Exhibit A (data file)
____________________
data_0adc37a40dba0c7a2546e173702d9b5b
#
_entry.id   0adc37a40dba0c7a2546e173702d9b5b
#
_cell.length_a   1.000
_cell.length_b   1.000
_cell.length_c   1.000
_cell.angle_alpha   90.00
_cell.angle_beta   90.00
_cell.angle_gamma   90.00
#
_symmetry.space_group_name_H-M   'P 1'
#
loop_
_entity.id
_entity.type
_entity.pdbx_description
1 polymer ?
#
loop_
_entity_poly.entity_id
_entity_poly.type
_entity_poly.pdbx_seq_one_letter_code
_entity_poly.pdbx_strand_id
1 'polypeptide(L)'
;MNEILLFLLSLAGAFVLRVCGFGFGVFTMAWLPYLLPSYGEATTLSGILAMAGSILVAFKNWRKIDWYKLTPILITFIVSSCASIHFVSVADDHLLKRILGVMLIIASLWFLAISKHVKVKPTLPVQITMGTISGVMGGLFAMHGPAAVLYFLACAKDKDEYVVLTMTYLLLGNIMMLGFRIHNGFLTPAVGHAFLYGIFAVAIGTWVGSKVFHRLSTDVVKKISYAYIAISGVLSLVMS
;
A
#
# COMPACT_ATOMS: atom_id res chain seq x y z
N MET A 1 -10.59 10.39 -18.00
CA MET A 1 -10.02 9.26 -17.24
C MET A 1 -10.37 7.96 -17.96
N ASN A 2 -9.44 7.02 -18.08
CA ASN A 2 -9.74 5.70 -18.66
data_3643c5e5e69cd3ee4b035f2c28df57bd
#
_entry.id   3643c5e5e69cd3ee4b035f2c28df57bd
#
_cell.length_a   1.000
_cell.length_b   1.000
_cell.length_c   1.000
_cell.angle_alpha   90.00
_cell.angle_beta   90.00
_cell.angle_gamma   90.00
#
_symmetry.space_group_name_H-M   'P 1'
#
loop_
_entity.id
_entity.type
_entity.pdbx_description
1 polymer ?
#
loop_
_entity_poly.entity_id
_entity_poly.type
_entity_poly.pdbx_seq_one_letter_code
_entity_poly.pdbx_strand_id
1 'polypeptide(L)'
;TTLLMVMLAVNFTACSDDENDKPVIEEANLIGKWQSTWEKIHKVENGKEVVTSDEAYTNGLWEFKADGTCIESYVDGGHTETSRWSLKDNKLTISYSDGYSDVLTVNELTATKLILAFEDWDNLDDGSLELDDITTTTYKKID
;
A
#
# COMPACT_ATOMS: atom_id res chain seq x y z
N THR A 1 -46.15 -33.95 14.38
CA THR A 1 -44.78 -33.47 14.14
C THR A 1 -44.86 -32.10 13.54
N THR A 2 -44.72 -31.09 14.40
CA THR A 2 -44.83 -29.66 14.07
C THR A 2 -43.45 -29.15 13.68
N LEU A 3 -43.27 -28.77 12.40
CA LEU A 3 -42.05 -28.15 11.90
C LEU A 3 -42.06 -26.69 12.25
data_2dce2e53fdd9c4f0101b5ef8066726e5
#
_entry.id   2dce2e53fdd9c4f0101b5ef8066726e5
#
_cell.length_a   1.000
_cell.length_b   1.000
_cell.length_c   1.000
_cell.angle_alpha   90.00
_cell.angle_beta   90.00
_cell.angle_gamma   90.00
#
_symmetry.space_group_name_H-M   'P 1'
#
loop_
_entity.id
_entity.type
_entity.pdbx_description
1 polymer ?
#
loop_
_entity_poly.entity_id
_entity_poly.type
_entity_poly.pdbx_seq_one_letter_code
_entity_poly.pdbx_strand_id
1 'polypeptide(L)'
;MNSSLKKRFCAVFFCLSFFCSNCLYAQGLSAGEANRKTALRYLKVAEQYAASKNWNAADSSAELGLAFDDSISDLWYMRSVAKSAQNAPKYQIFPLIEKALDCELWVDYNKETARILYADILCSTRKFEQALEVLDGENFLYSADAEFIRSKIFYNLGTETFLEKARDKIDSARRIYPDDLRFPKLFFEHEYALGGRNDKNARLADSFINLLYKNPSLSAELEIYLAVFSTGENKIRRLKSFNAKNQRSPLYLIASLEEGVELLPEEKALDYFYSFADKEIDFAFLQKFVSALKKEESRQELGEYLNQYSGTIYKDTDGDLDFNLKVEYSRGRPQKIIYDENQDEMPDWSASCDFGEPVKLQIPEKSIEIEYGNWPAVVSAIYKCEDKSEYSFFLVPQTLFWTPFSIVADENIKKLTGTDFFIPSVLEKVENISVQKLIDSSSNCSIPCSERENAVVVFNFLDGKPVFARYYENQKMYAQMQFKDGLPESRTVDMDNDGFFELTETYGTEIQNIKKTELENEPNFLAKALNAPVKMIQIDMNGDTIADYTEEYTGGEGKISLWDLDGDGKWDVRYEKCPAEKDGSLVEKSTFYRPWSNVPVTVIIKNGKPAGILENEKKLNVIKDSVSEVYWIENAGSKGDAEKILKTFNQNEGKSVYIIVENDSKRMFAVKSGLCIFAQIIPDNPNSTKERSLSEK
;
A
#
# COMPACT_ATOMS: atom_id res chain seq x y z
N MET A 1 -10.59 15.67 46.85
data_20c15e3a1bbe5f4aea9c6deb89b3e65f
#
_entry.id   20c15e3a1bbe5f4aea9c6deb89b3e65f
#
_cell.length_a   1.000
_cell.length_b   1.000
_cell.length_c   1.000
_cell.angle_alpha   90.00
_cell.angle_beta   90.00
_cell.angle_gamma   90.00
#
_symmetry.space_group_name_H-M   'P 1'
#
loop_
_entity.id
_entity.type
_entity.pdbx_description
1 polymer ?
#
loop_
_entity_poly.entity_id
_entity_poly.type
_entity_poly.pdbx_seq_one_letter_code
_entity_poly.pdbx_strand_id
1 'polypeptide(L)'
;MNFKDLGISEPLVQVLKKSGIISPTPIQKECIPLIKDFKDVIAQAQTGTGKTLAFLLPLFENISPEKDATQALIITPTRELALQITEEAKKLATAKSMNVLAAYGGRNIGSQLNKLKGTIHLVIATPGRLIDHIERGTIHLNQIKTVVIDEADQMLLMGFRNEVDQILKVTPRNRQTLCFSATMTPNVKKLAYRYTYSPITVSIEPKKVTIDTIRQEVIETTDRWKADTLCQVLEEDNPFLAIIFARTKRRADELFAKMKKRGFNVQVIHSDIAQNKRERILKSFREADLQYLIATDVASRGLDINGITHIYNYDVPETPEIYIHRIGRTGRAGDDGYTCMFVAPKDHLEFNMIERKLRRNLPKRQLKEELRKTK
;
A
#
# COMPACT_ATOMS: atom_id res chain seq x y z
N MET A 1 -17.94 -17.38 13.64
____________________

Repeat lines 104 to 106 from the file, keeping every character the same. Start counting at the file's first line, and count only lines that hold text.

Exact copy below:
# COMPACT_ATOMS: atom_id res chain seq x y z
N MET A 1 -10.59 15.67 46.85
data_20c15e3a1bbe5f4aea9c6deb89b3e65f